Video Shows British Army Officer Screaming at Hooded Iraqi Civilians

By Daily Mail Reporter

July 16, 2009 "Daily Mail" -- Shocking images of the abuse of Iraqi civilians by British soldiers were shown for the first time yesterday at the start of a public inquiry into the death of Baha Mousa.

Detainees say troops made them scream in pain in an 'orchestrated choir' and dance like Michael Jackson.

The men were scalded with boiling water, urinated on, kicked, punched and hooded while in British military custody, the hearing chaired by retired Court of Appeal judge Sir William Gage was told.

Grabs from a video shown to the inquiry of a British soldier shouting at Iraqi civilian detainees being held in custody during the war

Hooded: Grabs from a video shown to the inquiry of a British soldier shouting at Iraqi civilian detainees being held in custody during the war

Corporal Donald Payne, who was jailed for inhumane treatment in 2007, is seen swearing at prisoners who are being forced to hold 'stress positions'

Corporal Donald Payne, who was jailed for inhumane treatment in 2007, is seen swearing at prisoners who are being forced to hold 'stress positions'

Gordon Brown ordered the full judicial inquiry into Mr Mousa's death after a 10million court martial in September 2006 failed to identify the soldiers responsible.

Corporal Donald Payne, formerly of the Queen's Lancashire Regiment, became the first member of the Armed Forces to admit a war crime when he pleaded guilty to treating civilians inhumanely.

In April 2007 he was jailed for a year in a civilian prison and sacked from the Army.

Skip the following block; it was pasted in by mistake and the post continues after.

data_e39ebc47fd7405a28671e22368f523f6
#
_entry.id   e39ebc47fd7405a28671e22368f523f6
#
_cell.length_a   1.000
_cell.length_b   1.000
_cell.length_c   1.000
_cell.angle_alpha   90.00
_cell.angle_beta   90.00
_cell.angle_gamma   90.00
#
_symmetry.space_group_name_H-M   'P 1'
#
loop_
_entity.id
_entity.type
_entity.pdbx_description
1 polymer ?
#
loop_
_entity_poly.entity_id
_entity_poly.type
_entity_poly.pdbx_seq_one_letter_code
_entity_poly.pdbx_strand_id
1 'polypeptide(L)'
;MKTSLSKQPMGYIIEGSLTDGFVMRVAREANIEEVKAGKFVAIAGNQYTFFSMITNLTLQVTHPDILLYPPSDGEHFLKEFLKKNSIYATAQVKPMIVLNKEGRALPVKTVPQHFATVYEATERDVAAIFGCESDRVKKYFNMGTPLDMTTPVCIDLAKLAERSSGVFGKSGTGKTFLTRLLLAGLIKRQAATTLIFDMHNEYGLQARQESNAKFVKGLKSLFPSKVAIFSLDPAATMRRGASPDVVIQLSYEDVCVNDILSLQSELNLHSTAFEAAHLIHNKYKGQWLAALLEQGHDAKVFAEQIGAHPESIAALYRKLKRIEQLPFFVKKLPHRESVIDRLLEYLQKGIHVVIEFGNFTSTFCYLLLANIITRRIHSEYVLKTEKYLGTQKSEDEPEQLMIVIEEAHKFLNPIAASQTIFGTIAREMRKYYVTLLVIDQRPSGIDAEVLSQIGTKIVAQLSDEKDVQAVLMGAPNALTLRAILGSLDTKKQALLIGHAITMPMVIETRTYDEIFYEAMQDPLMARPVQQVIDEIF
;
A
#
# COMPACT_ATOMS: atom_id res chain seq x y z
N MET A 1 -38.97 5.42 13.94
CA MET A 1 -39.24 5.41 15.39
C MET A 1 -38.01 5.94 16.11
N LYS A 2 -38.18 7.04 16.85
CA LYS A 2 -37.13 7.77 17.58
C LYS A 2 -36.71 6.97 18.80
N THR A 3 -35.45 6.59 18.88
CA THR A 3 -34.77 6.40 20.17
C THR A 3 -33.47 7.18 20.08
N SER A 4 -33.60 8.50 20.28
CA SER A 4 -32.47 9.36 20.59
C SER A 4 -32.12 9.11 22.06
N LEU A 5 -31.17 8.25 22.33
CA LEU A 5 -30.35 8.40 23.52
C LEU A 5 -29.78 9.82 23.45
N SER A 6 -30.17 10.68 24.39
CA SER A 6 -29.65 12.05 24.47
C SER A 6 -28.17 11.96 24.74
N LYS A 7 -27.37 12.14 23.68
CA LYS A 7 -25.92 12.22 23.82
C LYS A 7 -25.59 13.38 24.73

Six other soldiers were later cleared of any wrongdoing in relation to the charges.

In his opening address yesterday, Gerard Elias QC, counsel to the inquiry, said the treatment of other detainees and the Ministry of Defence's role would be considered.

He added: 'We propose to follow the chain of command from the soldier on the ground up as far as it leads us, with a view to establishing who knew what, who did not know and - where appropriate - who ought to have known.'

A one-minute video showed six hooded Iraqi men groaning and whimpering in pain as they were forced to squat with their knees bent and their hands outstretched in agonising 'stress positions' while Payne screamed abuse at them.

Died in custody: Baha Mousa with his wife and two children

Baha Mousa, pictured with his wife and children, was being detained by soldiers from the former Queen's Lancashire Regiment in Basra at the time of his death

Inquiry officials refused to reveal the origin of the video, which is thought to have been filmed by a colleague of Payne's, but said it would be dealt with later in evidence.

It was shown at Payne's court martial, but has never been made public.

The footage shows him apparently calling one detainee a 'f***ing ape' at a British military base.

The men were made to stand with their backs against the wall of a bare room, their legs bent and their arms tied with plastic handcuffs.

Gerard Elias QC

Inquiry: Gerard Elias QC arriving for the hearing yesterday

As they slipped down the wall, unable to sustain the agonising squat position, Payne stood over them, shouting: 'Get up, get up!'